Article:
The nursing profession is a calling, a passion to take care of the sick. While nursing has different specialties, the commitment to the well-being of our patients is a constant. We are the advocate for individuals when they can’t speak for themselves. Patients view us as an ally.

We show compassion and empathy when they are at their best or worst. We serve as the bridge between physicians and patients. Often when patients talk with their physicians, they are overwhelmed with news of their care plan. They listen about their health issues and then come to us to explain it in layman’s terms.

Patients not only see us as knowledgeable, but also count on us to be truthful. In turn, we cannot sugarcoat our answers because we are dealing with lives.

Nurses are a constant presence at the bedside and quickly develop a special bond of trust and confidence with patients. They share even the most private information with us and expect us to respect it.

Karen Thomas, RN

Karen Thomas, RN, MS, PCCN
Clinical Resource Nurse, Cardiovascular Services • Loyola University Health System, Maywood, Ill.

Nurses give patients the courage to heal. We have a unique presence at the bedside or in any setting. We are the “advance guard,” or the first person who greets the patient in a therapeutic way, making the initial assessment and establishing the tone for any encounter.

We are the first to recognize impending problems or a sudden change for the better, because we are the first there to see it. Physicians and therapists are episodic in the day of the patient; their arrival is much anticipated and very welcome, but it is brief. It is a nurse who will be there, available day and night, for comfort and support, intervention and education, encouragement and good cheer, promotion and prevention.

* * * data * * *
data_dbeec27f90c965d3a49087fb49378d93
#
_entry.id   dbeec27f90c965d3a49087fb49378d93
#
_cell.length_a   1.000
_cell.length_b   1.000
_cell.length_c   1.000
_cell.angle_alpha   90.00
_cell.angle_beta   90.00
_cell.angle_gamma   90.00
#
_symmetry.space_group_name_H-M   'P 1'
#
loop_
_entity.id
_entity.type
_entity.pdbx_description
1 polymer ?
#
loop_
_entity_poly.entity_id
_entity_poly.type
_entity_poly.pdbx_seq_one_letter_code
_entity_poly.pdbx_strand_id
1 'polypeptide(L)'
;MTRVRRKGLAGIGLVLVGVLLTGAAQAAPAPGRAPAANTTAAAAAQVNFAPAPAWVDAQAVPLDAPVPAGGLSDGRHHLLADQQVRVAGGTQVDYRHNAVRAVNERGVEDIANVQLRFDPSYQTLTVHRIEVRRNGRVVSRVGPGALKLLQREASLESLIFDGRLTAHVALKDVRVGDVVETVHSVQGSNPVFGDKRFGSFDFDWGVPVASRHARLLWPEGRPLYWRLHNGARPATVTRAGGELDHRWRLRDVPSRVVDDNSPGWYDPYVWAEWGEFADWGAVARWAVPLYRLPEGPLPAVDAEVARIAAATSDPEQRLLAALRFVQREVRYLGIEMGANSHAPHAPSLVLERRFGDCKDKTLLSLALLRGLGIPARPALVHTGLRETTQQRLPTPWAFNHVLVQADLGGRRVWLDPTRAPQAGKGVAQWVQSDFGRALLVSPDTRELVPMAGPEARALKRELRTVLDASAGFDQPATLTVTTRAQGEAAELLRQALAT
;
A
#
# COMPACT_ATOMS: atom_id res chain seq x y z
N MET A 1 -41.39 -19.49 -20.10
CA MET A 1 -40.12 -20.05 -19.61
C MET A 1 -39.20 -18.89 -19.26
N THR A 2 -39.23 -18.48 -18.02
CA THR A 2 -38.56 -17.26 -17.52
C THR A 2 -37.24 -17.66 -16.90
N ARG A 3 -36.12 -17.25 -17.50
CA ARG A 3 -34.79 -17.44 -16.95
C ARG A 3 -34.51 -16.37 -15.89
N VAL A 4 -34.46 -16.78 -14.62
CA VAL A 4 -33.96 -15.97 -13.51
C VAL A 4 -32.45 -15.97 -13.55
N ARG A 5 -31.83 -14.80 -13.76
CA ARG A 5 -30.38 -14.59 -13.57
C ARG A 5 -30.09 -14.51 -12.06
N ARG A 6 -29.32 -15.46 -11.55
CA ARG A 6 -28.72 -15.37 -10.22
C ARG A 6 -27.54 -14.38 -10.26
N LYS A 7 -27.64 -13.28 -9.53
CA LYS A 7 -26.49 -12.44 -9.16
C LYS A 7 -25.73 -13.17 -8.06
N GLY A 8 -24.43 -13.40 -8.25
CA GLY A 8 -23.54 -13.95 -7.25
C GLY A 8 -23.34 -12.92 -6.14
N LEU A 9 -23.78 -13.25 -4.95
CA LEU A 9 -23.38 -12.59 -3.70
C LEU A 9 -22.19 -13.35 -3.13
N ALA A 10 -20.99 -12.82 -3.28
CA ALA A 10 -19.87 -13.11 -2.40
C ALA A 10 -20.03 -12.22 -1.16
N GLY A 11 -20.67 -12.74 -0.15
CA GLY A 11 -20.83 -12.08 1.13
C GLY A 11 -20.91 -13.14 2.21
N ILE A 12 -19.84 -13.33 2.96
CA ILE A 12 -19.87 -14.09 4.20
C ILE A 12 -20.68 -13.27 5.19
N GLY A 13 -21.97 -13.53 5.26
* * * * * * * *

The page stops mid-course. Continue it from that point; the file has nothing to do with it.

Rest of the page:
Nursing is the steady drumbeat, the heart of healthcare and the reassuring force that connects patients to their own healing energy.

Kelly Kramer, RN

Kelly Kramer, RN, MSN, CPON, CPNP
Pediatric Nurse Practitioner, Pediatric Hematology/Oncology & Stem Cell Transplantation •
University of Chicago Medicine

Pediatric hematology/oncology nurses are with a family when it receives the devastating diagnosis that a child has cancer. We are with them through treatment and when they begin the transition back to “normal life,” which now includes a history of cancer. Though they need to be followed for potential complications, 80% of them will be long-term survivors. My colleagues and I help a patient and his or her family get through one of the most difficult times in life.

For a struggling family, nurses are the one constant — whether they’re in a clinic, in the hospital, or at home getting care. It is my job to coordinate that care so it is as seamless as possible. It is important that we focus on the child first and the diagnosis second. We want the children to focus on things such as spending time with friends, being involved in activities and going to school. For those who do not survive, I hope to make the road a little easier for them and their families.

For survivors, I want them to view their cancer as a bump in the road, something that will make them stronger in the future. Fighting and beating cancer will always be a part of them.

April Krakar, RN

April Krakar, RN, APN
Professional Practice Outcome Coordinator • Vanguard MacNeal Hospital, Berwyn, Ill.

The practice of nursing remains one of the most trusted and well-respected professions because we always put our patients first and serve as dedicated advocates in times of need when the key combination of clinical expertise and compassion are a necessity. Whether a patient is having a joyful experience or dealing with a life-changing crisis, nurses are there when key decisions matter most.

When patients and families need comfort, we are the hands they hold. When they are worried, we listen and provide guidance with a reassuring voice. The nursing profession yields an unspoken gift that is delivered in many ways by the individuals for which we care.

This gift is hard to explain unless you are a nurse because it’s not what you do, but rather who you are. It’s simply part of our DNA.

By | 2020-04-15T09:43:29-04:00 May 1st, 2012|Categories: Greater Chicago, Regional|0 Comments